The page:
4. Remove dough from fridge and roll it out until it is the width of the rolling pin and the length of two rolling pins (in other words small rectangle). Pound the butter until it is slightly smaller than half the size of the dough. Cut it so that it just fits in the dough with the edges showing. Place the pounded butter on top of the dough and fold the other half of the dough over the butter like a sandwich. The butter should fit in the dough tightly but you should still have ample room to fold up the dough on all sides so that it is sealed in.
5. Flour the counter again and place the dough on the counter so that the folded edge is facing to the left like a book. Roll out the dough until it is again the length of two rolling pins. Fold the dough like a letter in thirds. Turn the dough 90 degrees, so that the spine (or folded edge) is again to the left and roll the dough out again to the same size and then fold it again like a letter.
6. Refrigerate the dough for 30-40 minutes.
7. Remove dough from fridge and again complete two “turns” as explained in step 5 except sprinkle half a cup of sugar on the dough each time before the dough is folded in thirds.
8. Refrigerate the dough for 30-40 minutes.
9. Dust the counter with sugar and roll out the dough until it is 8 in by 24 in. Cut the dough in half so that each strip is 4 inches in length and then cut both strips into 4 inch squares. Dust the dough liberally with more sugar.
10. Optionally fill each dough pocket with about a tablespoon of jam. I highly recommend this! Although you can feel the dough with anything you like.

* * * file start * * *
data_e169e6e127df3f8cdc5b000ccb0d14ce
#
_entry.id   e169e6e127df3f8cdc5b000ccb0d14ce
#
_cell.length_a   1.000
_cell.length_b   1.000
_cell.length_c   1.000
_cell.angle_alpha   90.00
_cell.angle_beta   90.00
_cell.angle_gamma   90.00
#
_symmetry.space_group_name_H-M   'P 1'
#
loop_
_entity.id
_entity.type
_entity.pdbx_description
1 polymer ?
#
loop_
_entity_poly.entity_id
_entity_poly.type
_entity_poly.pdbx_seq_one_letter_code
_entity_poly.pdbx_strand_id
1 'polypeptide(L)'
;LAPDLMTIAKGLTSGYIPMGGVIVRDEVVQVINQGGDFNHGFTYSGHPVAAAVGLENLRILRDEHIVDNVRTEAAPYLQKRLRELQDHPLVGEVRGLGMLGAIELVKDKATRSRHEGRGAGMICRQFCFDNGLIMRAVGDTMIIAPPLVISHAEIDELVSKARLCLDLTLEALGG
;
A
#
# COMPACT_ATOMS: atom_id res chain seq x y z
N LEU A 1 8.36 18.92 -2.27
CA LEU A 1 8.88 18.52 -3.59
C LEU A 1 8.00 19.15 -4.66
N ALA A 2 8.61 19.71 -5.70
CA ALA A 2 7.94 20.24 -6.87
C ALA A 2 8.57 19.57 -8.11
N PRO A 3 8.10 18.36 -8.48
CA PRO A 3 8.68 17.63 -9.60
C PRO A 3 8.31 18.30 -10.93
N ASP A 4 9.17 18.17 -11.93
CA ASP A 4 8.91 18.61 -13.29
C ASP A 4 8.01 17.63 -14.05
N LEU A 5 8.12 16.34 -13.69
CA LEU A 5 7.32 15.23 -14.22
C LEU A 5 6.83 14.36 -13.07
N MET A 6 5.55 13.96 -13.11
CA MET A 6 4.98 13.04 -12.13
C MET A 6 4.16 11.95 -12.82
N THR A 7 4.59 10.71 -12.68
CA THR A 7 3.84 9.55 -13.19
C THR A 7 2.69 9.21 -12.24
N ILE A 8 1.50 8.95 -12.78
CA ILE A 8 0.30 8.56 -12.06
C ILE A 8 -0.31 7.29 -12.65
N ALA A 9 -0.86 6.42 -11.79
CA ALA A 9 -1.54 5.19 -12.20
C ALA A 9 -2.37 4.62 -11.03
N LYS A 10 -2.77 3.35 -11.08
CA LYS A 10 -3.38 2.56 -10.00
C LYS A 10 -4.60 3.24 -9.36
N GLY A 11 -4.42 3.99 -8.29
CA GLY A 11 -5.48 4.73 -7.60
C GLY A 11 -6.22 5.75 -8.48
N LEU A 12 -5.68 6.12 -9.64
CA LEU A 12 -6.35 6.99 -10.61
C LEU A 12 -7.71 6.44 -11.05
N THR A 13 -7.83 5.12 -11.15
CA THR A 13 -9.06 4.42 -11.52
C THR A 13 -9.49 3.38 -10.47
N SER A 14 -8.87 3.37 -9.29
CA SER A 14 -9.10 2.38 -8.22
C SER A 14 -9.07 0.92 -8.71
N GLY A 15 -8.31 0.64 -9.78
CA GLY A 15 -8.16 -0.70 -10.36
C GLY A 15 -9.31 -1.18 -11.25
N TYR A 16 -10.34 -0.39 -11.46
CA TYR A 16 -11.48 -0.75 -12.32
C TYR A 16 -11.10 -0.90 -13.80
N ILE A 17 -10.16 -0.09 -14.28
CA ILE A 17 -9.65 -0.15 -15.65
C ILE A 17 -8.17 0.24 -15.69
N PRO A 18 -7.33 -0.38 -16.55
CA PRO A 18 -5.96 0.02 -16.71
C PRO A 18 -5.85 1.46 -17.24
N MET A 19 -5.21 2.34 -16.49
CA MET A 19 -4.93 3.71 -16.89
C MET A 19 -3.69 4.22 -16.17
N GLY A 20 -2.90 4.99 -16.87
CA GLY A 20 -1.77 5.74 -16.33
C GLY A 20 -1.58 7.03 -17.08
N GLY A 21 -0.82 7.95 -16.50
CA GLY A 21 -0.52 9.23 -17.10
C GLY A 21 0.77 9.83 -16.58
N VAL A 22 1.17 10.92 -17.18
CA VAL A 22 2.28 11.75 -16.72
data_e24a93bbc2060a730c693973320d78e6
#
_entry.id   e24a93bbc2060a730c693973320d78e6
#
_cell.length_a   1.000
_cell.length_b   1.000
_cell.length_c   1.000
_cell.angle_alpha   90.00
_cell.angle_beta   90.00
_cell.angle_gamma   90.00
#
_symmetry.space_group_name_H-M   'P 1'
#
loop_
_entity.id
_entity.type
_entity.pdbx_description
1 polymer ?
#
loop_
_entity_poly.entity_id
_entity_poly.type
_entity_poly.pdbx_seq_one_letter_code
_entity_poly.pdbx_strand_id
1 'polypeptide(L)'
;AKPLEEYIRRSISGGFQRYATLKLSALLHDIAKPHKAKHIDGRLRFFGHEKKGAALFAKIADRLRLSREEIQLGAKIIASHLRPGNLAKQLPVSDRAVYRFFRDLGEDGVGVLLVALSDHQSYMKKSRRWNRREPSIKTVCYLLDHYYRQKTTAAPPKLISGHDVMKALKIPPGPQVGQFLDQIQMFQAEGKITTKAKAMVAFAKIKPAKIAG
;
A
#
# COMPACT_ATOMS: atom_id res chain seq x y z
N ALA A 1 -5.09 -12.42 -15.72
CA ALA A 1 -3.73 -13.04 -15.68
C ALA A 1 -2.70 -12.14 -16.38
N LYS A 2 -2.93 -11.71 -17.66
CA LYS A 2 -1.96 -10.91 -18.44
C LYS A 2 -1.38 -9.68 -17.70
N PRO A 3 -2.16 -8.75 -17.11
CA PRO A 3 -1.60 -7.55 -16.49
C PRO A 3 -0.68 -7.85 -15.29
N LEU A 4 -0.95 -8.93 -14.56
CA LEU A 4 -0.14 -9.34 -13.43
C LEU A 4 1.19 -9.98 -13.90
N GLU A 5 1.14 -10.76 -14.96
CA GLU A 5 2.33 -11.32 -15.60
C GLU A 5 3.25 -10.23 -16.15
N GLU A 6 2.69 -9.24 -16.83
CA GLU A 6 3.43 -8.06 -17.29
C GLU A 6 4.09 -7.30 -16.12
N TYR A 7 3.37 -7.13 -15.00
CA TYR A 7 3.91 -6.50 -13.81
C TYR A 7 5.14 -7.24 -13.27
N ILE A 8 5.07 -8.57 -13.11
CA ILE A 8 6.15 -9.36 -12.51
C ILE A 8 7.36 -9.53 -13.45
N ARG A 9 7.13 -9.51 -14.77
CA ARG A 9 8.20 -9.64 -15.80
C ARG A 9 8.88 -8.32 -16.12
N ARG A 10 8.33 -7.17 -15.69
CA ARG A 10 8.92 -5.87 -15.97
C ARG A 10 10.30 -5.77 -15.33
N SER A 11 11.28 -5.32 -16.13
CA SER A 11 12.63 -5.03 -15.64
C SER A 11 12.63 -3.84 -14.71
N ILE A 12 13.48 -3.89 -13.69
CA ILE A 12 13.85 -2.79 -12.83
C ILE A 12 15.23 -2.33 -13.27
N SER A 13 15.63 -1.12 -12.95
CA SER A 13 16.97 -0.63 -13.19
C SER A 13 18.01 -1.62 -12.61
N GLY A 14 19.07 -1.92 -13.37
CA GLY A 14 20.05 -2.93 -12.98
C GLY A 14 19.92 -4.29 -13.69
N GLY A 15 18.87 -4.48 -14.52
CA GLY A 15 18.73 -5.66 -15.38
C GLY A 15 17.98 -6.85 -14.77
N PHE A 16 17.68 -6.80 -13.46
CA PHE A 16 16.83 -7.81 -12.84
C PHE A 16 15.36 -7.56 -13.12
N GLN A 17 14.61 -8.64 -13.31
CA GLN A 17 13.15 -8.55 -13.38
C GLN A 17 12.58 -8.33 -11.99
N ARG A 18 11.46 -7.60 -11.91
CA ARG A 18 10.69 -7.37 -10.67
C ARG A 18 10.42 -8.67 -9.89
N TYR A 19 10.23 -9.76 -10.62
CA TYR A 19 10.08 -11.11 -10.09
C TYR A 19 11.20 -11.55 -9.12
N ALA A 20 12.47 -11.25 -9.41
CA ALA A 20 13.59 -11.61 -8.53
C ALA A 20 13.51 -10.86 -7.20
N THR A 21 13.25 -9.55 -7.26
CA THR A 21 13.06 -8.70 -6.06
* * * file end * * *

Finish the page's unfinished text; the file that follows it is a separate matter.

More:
11. Fold the corners in for each square piece of dough so that it forms a dough pocket. Gently stuff each square piece into the muffin tin. The edges of each kouign amann may come out of over the edges or get crumpled. This is ok!
12. Cover the tins with a towel and allow to rise about 40 minutes.
13. Bake the kouign amman about 40 minutes at 350 F convection or until they are a rich golden brown. Turn the kouign amann out immediately when baked so they easily unmold from the muffin pan.
14. Eat and enjoy!!! And don’t hesitate to ask questions if you need any assistance. Laminated doughs can be tricky the first time around!
Wow, the first entry of my blog! This blog is dedicated to my exploration of food and pastry and most importantly, butter. You see, I just love butter. Real, unadulterated butter. I put butter on everything and I bake butter in everything. Yes, I am a butter fiend.
So I feel there is no better way to start off a pastry blog devoted to my favorite fatty substance than to think of the most buttery dessert I can – pecan sticky buns. I make my sticky buns with brioche dough that is loaded with butter and topped with, you guessed it, a brown sugar topping made with more butter. These ooey-gooey treats will leave your mouth watering for more. And they are so perfect for breakfast!
As we begin dear readers, tell me your favorite buttery dessert. I would love to hear from you. Stay tuned for my secret brioche recipe in a later post. Until next time, eat more butter!